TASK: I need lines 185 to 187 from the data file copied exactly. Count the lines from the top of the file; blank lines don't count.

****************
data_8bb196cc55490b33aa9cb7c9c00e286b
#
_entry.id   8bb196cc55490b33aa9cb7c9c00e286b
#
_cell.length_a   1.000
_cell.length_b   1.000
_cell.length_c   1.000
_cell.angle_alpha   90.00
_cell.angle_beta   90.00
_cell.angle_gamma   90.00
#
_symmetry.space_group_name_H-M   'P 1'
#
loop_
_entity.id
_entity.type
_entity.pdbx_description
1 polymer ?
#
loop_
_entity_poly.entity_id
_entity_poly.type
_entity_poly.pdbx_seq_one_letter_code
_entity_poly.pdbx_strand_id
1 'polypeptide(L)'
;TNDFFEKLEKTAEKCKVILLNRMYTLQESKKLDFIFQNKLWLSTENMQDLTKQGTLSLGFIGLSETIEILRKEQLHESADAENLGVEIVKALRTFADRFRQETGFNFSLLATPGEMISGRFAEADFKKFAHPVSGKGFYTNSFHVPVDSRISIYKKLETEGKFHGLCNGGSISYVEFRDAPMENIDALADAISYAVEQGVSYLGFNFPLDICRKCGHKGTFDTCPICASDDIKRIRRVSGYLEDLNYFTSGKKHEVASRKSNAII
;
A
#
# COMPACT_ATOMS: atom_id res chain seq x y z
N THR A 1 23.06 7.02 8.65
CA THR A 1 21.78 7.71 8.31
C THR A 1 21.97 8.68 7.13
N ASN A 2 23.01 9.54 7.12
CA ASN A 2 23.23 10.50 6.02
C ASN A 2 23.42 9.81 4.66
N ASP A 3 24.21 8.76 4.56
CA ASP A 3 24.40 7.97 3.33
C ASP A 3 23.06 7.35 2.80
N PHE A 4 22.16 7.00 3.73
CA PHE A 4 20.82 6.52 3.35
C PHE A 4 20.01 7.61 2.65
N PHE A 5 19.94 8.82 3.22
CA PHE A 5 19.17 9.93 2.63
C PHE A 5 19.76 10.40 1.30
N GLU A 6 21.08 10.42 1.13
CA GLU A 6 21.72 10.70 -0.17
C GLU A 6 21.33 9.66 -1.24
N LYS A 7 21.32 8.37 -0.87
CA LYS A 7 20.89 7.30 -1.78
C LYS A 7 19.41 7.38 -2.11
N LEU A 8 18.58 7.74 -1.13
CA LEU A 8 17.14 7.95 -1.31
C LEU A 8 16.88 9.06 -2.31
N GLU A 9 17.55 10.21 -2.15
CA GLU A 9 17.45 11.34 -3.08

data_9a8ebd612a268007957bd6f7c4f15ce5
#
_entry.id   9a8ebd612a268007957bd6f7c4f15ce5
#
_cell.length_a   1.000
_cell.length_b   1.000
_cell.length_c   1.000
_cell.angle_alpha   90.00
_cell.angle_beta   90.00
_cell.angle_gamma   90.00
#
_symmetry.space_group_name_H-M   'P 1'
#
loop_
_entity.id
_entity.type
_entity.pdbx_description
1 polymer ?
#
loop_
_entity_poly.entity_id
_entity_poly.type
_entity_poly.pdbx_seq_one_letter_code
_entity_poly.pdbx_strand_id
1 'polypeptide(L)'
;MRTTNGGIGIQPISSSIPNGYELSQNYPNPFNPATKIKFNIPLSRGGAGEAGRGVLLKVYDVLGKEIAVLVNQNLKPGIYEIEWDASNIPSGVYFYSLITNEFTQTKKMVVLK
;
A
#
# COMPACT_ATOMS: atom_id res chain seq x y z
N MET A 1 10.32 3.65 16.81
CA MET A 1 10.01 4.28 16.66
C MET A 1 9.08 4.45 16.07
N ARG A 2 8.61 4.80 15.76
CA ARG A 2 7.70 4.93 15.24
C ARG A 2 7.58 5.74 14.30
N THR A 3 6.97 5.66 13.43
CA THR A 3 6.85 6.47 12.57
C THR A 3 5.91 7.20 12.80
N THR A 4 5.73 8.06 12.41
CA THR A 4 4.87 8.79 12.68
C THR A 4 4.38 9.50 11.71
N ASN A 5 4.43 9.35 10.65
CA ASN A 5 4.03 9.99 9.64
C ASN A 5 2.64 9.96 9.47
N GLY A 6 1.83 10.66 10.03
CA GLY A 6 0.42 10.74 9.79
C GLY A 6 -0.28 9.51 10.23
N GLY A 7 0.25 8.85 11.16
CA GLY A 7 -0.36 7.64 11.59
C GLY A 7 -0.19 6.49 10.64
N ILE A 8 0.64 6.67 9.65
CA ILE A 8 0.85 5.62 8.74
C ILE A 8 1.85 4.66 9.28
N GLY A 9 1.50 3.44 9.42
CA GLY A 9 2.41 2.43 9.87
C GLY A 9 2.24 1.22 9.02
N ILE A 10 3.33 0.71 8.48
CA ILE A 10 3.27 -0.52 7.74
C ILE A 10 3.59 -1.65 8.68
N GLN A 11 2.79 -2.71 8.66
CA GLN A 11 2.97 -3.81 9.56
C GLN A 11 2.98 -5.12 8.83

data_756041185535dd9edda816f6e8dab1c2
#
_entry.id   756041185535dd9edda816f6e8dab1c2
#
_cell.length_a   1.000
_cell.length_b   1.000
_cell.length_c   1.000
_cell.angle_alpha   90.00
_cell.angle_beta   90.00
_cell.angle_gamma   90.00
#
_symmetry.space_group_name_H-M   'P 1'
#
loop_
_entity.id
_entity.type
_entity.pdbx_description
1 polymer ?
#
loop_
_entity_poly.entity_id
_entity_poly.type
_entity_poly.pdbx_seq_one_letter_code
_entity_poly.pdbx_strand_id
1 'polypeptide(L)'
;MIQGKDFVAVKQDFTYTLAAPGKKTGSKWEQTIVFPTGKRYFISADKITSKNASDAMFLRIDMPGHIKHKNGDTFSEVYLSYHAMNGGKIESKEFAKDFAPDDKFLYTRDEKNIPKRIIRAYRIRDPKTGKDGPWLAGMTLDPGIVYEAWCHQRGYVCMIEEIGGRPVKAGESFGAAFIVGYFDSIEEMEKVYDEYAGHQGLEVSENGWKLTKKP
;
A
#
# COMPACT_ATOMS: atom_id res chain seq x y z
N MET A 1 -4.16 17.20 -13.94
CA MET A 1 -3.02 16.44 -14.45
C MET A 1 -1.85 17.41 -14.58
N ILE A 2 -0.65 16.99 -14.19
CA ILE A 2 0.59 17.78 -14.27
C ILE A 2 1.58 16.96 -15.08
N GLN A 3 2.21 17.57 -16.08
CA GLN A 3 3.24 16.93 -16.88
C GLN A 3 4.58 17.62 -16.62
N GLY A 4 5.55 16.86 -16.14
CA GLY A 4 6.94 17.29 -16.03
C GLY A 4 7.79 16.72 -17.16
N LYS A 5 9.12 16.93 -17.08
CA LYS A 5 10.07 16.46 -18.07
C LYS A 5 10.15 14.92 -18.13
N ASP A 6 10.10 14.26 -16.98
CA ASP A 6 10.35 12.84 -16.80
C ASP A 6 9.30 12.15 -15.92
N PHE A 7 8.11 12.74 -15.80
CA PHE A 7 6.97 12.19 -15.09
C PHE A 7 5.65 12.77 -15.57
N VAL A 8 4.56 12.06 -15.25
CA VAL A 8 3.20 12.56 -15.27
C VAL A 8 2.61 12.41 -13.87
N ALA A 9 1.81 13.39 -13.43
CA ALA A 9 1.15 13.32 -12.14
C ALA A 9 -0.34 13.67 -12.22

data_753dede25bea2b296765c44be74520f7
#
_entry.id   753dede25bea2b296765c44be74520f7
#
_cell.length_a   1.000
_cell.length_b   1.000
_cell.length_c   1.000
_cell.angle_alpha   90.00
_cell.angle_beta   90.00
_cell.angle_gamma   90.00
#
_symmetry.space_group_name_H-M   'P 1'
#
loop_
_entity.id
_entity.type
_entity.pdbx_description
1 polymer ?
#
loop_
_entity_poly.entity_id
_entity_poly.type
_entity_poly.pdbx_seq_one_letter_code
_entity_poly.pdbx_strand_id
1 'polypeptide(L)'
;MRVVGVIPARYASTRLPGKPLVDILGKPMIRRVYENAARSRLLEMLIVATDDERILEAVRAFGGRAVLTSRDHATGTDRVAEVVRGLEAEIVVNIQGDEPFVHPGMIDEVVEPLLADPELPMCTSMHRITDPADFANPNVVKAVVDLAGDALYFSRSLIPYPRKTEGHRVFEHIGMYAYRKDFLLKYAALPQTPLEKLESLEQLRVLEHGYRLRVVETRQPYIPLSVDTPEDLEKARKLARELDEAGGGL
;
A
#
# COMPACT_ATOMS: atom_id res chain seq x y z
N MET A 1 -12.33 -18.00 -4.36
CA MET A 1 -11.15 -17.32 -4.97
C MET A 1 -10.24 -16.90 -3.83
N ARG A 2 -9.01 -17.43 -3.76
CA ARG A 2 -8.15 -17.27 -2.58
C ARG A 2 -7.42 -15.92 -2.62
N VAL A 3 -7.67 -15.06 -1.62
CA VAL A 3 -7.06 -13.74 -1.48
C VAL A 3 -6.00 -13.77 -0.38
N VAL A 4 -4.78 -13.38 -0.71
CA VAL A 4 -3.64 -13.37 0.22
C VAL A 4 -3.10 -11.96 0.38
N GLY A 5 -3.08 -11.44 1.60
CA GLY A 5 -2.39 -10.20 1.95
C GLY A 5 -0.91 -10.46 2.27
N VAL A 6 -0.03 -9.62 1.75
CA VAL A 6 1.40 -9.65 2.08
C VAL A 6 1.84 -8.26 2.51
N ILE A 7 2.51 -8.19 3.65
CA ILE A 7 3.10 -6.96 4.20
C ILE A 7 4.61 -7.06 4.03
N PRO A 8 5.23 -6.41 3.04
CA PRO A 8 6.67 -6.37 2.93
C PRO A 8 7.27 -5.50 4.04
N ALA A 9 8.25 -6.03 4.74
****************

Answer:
_cell.angle_beta   90.00
_cell.angle_gamma   90.00
#